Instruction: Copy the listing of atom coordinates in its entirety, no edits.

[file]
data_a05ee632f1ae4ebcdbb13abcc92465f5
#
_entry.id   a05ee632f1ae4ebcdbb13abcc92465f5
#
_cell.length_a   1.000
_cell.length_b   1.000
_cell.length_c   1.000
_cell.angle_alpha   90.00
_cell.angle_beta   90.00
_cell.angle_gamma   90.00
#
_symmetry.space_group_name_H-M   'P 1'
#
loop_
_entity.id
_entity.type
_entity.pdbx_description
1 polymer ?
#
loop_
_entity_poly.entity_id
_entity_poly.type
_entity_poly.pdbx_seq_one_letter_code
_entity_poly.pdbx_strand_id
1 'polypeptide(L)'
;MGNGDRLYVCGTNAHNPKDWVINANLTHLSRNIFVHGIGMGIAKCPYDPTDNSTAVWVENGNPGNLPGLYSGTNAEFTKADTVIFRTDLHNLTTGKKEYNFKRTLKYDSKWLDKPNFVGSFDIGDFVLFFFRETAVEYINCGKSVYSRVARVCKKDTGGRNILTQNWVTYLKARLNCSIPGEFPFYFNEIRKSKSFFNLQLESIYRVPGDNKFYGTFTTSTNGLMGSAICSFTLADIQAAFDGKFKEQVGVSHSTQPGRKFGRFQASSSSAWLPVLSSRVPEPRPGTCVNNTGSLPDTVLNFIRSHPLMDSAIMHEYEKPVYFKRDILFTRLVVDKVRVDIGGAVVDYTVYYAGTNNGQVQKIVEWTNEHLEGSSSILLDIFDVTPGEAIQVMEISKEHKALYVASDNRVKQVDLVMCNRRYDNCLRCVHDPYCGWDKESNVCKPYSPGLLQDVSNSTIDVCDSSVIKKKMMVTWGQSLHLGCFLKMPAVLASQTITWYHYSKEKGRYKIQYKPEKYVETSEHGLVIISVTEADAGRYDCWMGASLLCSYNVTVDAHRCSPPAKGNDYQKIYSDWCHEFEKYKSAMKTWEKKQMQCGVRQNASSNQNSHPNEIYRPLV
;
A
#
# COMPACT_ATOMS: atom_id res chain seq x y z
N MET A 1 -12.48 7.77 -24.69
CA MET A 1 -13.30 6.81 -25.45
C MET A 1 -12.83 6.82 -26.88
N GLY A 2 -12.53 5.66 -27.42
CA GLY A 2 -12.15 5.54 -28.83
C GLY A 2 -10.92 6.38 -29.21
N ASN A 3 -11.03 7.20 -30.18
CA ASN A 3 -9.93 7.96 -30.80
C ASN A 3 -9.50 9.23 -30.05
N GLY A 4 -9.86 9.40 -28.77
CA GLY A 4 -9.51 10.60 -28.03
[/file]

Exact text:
data_a05ee632f1ae4ebcdbb13abcc92465f5
#
_entry.id   a05ee632f1ae4ebcdbb13abcc92465f5
#
_cell.length_a   1.000
_cell.length_b   1.000
_cell.length_c   1.000
_cell.angle_alpha   90.00
_cell.angle_beta   90.00
_cell.angle_gamma   90.00
#
_symmetry.space_group_name_H-M   'P 1'
#
loop_
_entity.id
_entity.type
_entity.pdbx_description
1 polymer ?
#
loop_
_entity_poly.entity_id
_entity_poly.type
_entity_poly.pdbx_seq_one_letter_code
_entity_poly.pdbx_strand_id
1 'polypeptide(L)'
;MGNGDRLYVCGTNAHNPKDWVINANLTHLSRNIFVHGIGMGIAKCPYDPTDNSTAVWVENGNPGNLPGLYSGTNAEFTKADTVIFRTDLHNLTTGKKEYNFKRTLKYDSKWLDKPNFVGSFDIGDFVLFFFRETAVEYINCGKSVYSRVARVCKKDTGGRNILTQNWVTYLKARLNCSIPGEFPFYFNEIRKSKSFFNLQLESIYRVPGDNKFYGTFTTSTNGLMGSAICSFTLADIQAAFDGKFKEQVGVSHSTQPGRKFGRFQASSSSAWLPVLSSRVPEPRPGTCVNNTGSLPDTVLNFIRSHPLMDSAIMHEYEKPVYFKRDILFTRLVVDKVRVDIGGAVVDYTVYYAGTNNGQVQKIVEWTNEHLEGSSSILLDIFDVTPGEAIQVMEISKEHKALYVASDNRVKQVDLVMCNRRYDNCLRCVHDPYCGWDKESNVCKPYSPGLLQDVSNSTIDVCDSSVIKKKMMVTWGQSLHLGCFLKMPAVLASQTITWYHYSKEKGRYKIQYKPEKYVETSEHGLVIISVTEADAGRYDCWMGASLLCSYNVTVDAHRCSPPAKGNDYQKIYSDWCHEFEKYKSAMKTWEKKQMQCGVRQNASSNQNSHPNEIYRPLV
;
A
#
# COMPACT_ATOMS: atom_id res chain seq x y z
N MET A 1 -12.48 7.77 -24.69
CA MET A 1 -13.30 6.81 -25.45
C MET A 1 -12.83 6.82 -26.88
N GLY A 2 -12.53 5.66 -27.42
CA GLY A 2 -12.15 5.54 -28.83
C GLY A 2 -10.92 6.38 -29.21
N ASN A 3 -11.03 7.20 -30.18
CA ASN A 3 -9.93 7.96 -30.80
C ASN A 3 -9.50 9.23 -30.05
N GLY A 4 -9.86 9.40 -28.77
CA GLY A 4 -9.51 10.60 -28.03